In addition to a safety plan, machinists can keep themselves current on safety policies and procedures through ongoing training. The National Institute for Metalworking Skills Inc. (NIMS) not only offers a measurements, materials and safety introductory-level standard, but incorporates safety into all its machining credentials.

“In all of our credentials, there are two components,” explained James Wall, executive director of NIMS. “The first is being able to actually demonstrate the skill, and the second is a written test to make sure people have all the relevant technical knowledge behind that particular content area. So, if someone’s doing a CNC programming credential, there will be questions about safety issues that pertain specifically to CNC, but there could also be something about safety glasses and power lockout/tag-out mechanisms, which would apply to any situation in a shop environment.”

Good Housekeeping

The other pillar of shop safety, according to Jennings, is shop housekeeping. Crow’s machine shop features painted floors, bright lighting, ample space around machines and—perhaps most importantly—as little clutter as possible.”

“A lot of shops don’t have a lot of extra space, which means they’re limited in how they can arrange things,” Jennings noted. “I’ve visited shops that are a safety hazard simply because they lack adequate space to properly arrange and store everything, which can really impact the quality of housekeeping and maintenance. We’re limited in our shop’s total space, but ensure we arrange equipment with plenty of space around the machines. You need enough adequate space to move around, check things and perform maintenance, all very important.”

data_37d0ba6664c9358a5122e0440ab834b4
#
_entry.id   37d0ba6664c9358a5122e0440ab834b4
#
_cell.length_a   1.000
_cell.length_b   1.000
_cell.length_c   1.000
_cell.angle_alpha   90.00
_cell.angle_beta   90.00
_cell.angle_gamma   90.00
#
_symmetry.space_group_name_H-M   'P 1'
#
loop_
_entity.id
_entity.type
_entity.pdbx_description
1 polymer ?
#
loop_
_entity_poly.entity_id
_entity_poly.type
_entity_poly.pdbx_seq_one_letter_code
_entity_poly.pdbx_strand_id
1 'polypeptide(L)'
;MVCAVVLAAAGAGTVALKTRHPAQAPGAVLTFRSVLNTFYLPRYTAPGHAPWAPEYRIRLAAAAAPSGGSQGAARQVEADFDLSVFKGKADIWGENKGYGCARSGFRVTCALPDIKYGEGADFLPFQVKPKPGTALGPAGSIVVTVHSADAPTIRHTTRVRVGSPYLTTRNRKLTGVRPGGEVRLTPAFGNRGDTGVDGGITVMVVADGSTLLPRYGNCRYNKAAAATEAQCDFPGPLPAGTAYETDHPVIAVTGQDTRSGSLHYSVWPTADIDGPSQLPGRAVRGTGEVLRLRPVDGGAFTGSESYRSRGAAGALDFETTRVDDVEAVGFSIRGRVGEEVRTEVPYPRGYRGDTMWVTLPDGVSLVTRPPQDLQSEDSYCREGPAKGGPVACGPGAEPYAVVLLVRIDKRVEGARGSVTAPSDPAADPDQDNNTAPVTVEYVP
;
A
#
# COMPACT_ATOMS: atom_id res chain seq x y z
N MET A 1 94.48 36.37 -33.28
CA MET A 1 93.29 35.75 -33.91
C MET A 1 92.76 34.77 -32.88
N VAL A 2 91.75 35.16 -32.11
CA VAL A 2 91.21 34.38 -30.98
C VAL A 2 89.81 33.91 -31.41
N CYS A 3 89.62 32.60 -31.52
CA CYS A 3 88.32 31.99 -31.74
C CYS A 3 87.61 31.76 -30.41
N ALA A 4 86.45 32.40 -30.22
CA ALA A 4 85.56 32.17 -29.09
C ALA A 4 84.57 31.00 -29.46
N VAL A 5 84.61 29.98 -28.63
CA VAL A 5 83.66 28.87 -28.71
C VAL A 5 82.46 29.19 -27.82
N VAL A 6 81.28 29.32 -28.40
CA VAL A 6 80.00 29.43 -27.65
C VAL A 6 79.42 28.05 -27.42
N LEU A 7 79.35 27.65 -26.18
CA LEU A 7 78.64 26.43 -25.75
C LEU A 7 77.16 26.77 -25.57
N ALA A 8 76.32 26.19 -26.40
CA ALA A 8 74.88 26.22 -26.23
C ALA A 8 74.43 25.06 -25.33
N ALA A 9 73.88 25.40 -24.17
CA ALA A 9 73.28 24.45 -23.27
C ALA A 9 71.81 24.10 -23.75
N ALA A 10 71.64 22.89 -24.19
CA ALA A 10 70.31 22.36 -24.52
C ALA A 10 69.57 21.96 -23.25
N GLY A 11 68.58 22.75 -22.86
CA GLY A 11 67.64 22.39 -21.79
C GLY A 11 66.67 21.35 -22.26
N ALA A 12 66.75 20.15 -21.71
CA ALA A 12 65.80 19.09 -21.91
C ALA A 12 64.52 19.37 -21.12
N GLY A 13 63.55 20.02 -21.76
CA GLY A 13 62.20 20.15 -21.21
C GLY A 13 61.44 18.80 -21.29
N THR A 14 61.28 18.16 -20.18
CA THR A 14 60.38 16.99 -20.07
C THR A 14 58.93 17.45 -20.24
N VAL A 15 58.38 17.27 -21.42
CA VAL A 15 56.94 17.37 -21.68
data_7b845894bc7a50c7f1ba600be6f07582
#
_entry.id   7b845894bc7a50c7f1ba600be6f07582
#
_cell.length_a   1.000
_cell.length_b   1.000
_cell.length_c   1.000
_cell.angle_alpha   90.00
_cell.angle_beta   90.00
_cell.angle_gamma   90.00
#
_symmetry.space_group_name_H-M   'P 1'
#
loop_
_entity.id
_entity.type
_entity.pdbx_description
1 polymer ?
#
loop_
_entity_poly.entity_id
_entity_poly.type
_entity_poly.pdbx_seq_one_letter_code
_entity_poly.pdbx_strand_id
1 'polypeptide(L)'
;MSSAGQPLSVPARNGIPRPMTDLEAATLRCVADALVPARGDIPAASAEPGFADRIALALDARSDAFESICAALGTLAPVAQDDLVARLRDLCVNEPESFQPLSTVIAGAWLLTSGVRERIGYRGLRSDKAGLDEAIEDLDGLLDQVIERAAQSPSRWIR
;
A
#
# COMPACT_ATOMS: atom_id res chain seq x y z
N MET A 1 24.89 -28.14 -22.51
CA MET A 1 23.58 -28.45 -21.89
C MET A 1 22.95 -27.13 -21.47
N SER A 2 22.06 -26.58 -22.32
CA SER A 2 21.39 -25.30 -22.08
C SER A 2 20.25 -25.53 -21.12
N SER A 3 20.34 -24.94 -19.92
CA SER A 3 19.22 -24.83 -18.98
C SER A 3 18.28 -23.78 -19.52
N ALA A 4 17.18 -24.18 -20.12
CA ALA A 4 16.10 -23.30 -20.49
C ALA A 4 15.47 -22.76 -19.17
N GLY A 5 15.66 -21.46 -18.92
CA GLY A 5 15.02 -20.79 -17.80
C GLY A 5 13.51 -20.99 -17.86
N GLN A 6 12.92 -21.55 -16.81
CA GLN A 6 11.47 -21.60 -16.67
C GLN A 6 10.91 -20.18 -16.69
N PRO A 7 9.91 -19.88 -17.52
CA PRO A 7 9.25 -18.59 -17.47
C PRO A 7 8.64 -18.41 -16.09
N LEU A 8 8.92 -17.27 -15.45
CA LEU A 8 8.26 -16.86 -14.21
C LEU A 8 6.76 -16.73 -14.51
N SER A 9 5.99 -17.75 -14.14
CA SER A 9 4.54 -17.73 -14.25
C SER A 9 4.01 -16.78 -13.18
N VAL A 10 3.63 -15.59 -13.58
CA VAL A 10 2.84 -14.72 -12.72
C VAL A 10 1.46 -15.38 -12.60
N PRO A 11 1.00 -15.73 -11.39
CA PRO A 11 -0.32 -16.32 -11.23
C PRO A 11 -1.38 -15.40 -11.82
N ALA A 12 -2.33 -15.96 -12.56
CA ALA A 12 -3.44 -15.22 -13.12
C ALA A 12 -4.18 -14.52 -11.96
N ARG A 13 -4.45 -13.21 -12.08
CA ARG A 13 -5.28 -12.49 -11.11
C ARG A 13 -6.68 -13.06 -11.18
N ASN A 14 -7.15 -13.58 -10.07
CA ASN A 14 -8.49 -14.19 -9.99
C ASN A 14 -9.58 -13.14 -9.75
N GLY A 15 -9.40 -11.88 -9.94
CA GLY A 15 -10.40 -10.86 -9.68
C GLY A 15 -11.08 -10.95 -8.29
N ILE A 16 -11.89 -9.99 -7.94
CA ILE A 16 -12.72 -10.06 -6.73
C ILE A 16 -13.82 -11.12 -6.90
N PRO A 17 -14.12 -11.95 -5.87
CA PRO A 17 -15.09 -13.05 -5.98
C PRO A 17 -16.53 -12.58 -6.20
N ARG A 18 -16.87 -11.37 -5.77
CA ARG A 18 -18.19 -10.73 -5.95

Housekeeping might be a bit of a vague term, but Jennings has a simple philosophy: He doesn’t want employees working in a shop environment that he as an owner wouldn’t be happy working in. Painted floors look better and they also brighten up the shop and are easier to keep clean. Good lighting ensures machinists aren’t straining their eyes, but also makes potential hazards easier to spot. Keeping a shop clean makes for a good first impression on customers and also minimizes the number of potential problems in the shop.


Painted floors, bright lighting and adequate space for movement without clutter are key elements in how Crow Corp. keeps its machine shop safe.

“Another important safety factor a lot of shops overlook is simply purging clutter once every year or two and thoroughly cleaning,” he said. “Guarding and safety practices are important, but you can’t underestimate the positive impact of good housekeeping.”

NIMS’s Wall provided some data to support this. NIMS engaged in a collaborative research project with Fireman’s Fund Insurance Co., Novato, Calif., to identify the most pressing safety issues in the industry. According to the company’s data, the most common issues have little, if anything, to do with the machines themselves.